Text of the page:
New police approaches in the far South
With newcomers in command at the National Police Office, several new constructive approaches are to be applied in the restive deep South in a bid to win public confidence and trust of the police among the ethnic Malay Muslims there.
The new national police chief, Pol Gen Adul Saengsingkaew, told Isra news agency in a recent interview that he had placed special emphasis on the concept of "putting the right man on the right job" for police officers assigned to the three southernmost provinces.
He said that the officers’ performances would be assessed every 3 or 6 months on the following aspects: their abilities to maintain the situation: their abilities to reduce casualties on the civilian side as well as the police themselves; their initiatives to deal with violent incidents; their abilities in human and unit development; and their leaderships.
As far as leadership issue is concerned, the police chief said that police officers must also be good administrators – that is they must understand His Majesty the King’s three-point message "understanding, accessibility and development", must engage in mass psychology effort and must treat the people with fairness.
The quality of the police to be sent down south is important. Pol Gen Adul said that the previous policy of sending bad officers to the deep South as a punishment was wrong because this is the root cause of the problem.
He cited the mysterious disappearace of Hajji Sulong, the late Muslim leader for self-rule who was believed to be kidnapped and murdered by Thai authorities in 1948. His death, he said, gave rise to various separatist movements such as Pulo and BRN.
He admitted that solving the unrest problem in the far South is easier said than done but he would not lose hope. Foremost of all, he noted that all the state mechanisms responsible for the problem must be strong and united.
As far as unity is concerned, the new police chief is blessed because all the key men in charge of main agencies tasked with security affairs came from the same academy or former classmates of the police academy. Among them are Lt-Gen Udomchai Thammasarorach, commander of the Fourth Army Region; Pol Lt-Gen Paitoon Chuchaiya, commissioner of police task force for the border provinces; and Pol Col Thawee Sodsong, secretary-general of Southern Border Provinces Administration Centre.
Meanwhile in Satun province, the only southernmost province spared from insurgency problem, a new police approach called community policing has been put on trial as a pilot project to win the trust of the local Muslims.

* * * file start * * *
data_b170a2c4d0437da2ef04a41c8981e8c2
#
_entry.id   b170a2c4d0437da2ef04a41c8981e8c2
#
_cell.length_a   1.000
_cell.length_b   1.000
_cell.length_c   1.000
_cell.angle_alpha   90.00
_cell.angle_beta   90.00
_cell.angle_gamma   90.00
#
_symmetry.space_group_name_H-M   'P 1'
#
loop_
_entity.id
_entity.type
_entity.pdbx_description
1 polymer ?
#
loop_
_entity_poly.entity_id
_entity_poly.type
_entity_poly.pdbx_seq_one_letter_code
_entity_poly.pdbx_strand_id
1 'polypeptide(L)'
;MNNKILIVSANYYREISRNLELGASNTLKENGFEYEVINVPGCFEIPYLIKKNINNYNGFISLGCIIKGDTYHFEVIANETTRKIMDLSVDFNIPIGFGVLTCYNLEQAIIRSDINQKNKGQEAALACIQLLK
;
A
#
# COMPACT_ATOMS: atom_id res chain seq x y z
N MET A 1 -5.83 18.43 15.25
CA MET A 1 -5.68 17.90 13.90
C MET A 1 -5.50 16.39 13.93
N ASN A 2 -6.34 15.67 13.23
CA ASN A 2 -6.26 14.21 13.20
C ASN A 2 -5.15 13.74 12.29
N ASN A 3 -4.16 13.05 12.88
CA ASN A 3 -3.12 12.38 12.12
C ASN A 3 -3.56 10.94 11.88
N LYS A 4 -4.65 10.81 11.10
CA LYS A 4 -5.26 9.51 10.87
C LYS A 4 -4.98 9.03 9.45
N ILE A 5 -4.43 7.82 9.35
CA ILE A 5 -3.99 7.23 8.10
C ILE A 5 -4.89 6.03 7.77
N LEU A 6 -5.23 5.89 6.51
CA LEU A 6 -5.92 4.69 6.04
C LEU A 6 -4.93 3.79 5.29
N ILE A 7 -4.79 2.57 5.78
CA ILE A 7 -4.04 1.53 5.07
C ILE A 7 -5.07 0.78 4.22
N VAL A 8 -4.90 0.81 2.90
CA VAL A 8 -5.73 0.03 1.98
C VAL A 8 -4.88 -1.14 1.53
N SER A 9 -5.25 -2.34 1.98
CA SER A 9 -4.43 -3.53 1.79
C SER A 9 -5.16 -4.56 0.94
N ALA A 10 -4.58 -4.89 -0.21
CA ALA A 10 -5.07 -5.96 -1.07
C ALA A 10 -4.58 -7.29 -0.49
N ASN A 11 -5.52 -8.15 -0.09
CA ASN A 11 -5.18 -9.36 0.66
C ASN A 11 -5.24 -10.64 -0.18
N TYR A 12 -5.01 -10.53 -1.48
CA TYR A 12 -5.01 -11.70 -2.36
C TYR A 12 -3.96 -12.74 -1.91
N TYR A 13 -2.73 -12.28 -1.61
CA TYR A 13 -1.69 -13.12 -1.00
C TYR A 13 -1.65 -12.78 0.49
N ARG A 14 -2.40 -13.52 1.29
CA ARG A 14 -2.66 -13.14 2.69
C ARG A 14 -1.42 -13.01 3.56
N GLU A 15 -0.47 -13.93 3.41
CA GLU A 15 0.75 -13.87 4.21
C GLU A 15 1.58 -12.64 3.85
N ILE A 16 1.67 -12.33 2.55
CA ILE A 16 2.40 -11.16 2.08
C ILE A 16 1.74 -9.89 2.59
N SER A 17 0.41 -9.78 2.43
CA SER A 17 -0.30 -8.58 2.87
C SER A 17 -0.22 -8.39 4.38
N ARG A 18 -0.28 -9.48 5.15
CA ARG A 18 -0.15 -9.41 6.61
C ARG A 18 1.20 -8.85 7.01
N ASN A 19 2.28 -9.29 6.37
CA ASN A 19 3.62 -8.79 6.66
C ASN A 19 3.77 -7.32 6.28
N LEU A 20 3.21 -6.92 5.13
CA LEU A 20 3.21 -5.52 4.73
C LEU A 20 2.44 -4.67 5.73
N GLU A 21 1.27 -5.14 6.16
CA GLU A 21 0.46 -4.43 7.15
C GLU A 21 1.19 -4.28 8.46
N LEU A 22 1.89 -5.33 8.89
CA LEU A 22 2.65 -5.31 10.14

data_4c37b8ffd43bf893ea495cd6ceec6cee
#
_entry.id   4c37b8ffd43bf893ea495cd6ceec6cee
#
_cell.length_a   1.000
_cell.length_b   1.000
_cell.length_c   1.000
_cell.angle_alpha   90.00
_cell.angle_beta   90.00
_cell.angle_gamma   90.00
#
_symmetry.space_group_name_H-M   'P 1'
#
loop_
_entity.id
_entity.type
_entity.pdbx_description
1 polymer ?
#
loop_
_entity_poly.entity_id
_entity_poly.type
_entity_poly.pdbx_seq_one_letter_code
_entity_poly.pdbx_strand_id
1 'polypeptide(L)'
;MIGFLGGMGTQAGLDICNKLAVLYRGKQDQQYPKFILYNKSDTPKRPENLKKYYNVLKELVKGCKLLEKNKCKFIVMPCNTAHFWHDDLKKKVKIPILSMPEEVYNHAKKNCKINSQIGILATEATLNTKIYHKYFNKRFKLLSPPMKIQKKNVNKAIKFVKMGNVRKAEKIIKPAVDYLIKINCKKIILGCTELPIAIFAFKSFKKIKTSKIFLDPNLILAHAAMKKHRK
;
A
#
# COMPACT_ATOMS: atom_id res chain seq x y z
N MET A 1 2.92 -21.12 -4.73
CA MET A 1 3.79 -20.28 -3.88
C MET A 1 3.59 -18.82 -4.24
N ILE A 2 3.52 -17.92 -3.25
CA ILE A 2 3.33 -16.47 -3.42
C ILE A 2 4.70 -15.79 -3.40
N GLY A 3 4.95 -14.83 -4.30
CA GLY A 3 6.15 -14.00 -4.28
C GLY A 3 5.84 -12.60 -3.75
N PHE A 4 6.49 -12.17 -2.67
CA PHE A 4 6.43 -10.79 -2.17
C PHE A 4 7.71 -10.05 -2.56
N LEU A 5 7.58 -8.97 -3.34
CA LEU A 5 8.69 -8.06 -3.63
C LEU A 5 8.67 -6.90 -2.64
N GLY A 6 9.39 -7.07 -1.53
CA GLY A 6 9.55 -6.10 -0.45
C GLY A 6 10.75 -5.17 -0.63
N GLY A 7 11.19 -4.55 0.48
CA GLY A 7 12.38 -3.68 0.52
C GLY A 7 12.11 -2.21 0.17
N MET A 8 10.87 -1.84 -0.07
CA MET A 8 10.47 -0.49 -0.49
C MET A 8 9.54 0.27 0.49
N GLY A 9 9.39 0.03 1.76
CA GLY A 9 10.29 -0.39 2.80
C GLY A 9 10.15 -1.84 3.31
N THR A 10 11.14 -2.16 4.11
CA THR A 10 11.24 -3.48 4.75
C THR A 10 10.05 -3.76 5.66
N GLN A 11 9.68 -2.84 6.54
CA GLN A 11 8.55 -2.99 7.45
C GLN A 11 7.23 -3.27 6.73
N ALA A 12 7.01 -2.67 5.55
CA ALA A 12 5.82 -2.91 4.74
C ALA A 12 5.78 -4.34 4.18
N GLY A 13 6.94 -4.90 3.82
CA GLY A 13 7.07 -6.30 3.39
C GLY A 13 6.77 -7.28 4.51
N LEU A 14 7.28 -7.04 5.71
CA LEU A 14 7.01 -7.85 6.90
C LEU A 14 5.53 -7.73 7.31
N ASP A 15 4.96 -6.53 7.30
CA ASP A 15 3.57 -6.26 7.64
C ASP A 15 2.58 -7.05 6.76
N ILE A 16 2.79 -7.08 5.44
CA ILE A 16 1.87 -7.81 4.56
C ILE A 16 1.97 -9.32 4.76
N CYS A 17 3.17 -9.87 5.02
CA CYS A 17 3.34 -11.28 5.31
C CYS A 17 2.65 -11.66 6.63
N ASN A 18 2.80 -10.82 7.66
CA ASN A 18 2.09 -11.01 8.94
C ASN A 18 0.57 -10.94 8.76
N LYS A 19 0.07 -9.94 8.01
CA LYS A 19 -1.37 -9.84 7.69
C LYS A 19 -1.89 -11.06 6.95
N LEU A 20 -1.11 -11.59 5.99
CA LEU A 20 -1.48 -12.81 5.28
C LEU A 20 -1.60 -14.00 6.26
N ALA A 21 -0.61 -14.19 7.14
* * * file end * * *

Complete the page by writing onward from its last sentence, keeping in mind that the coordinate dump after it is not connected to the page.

The project, the brainchild of Pol Lt-Gen Pongpat Chayaphan, commissioner of Central Investigation Bureau, was launched early last year, under the supervision of Pol Col Tinnakorn Rangmart, superintendent of the 6th subdivision of Crime Suppression Division.
The project was first launched on a trial basis in Ban Hua Thang which is a small village in Muang district of Satun province. Initially, four policemen were sent into the village masquerading as civilians. They rented a house and started making observations of the people in the community and their local problems. After three months, they identified themselves as policemen when they approached the local Muslim religious leaders and headmen to disclose their objective which is to help them solve their problems.
Two endemic problems have been identified: illicit drugs and illegal motorcycle racing. The four policemen later returned to Bangkok to bring to their superior’s attention about the two problems to be solved.
Upon their return to the village, they managed to solve the two problems through negotiations. Those who were addicted to drugs willingly went for rehabilitation while illegal motorcycle racing gradually decreased and disappeared thanks to roadblocks managed by the police in cooperation with the locals.
Pol Col Tinnakorn who is in charge of the pilot project said that the police had won the trust of the local Muslims after they managed to solve the two problems without anyone getting arrested.
The police’s next step was to disarm villagers many of whom owned one or more illegal firearms, said the police colonel, adding that the effort was also successful as many illegal arms were surrendered to the police.
Although the pilot project was proven successful in one community in Satun, the officer said that to apply the same programme in the three southernmost provinces might not be feasible now because of the violent incidents there and the local Muslims there still harbour deep mistrust of the authorities.
1 Pol Gen Adul Saengsingkaew
2 Pol Col Tinnakorn Rangmart